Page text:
Two-Division Test cricket is a radical proposal put forward by the International Cricket Council (ICC) to restructure the way countries play Test cricket. At the time of writing, it is still an idea that the ICC are discussing as part of an overall strategy to give meaning and context to international matches.
Currently, all cricket matches that are outside of ICC world events such the World Cup or the World T20 or Champions Trophy are played as part of the Future Tours Programme (FTP). The FTP is scheduled in 5 yearly cycles. For example, the current cycle runs from 2014 to 2019.
When Sri Lanka visits England or when Australia tour Sri Lanka they are bi-laterally agreed tours between Sri Lanka Cricket (SLC) and the other cricket boards. And these tours form the FTP. The matches in a tour, the TV Broadcast rights sold for a tour, the revenue earned from a tour are all settled between those two boards. The ICC has no direct involvement in organising Bi-Lateral tours.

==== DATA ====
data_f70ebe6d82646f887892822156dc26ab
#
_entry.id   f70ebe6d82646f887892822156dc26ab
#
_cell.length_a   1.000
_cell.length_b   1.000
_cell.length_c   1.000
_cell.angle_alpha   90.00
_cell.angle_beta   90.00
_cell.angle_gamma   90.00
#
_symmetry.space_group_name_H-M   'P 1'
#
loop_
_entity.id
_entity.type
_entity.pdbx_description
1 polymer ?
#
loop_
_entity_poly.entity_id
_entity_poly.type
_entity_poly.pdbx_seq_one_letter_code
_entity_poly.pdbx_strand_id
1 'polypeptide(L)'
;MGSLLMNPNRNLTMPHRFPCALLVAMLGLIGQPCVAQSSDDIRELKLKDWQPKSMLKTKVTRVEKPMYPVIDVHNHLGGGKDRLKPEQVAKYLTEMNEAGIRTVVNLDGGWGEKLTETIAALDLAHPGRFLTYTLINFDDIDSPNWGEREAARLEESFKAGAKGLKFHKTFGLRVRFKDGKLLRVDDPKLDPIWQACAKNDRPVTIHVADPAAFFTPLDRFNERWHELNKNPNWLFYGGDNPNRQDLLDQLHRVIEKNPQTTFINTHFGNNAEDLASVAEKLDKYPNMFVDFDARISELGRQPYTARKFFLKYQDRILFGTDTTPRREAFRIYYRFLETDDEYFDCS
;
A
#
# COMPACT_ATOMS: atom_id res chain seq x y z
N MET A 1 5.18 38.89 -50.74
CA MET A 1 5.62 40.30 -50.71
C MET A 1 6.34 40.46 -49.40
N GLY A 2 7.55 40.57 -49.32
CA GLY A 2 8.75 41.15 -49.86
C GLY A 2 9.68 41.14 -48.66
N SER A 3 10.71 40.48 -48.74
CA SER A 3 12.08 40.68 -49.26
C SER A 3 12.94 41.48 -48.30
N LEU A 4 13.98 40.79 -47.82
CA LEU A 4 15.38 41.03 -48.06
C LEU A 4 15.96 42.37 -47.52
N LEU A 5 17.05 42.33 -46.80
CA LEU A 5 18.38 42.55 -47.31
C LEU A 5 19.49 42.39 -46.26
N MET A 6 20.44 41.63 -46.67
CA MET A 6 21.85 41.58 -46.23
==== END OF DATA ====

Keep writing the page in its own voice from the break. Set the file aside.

What’s wrong with the Future Tours Programme (FTP)?
The main issue with these tours is that they are haphazardly organised and lack any real meaning or context. They are not played as part of a league or with any real structure and caused ambiguity regarding who the best Test side in the world is. The ICC do have a Test Rankings System. But it is often confusing and complicated as to how the points and rating system work. And because of that crowning the Number One Test side in the world has no real significance for fans or the players.
What is the ICC changing?
What the ICC hopes to do is re-calibrate Test cricket such that each tour and each match counts towards a simple points system as part of a larger league. They hope to do this by introducing Two-Divisions of teams.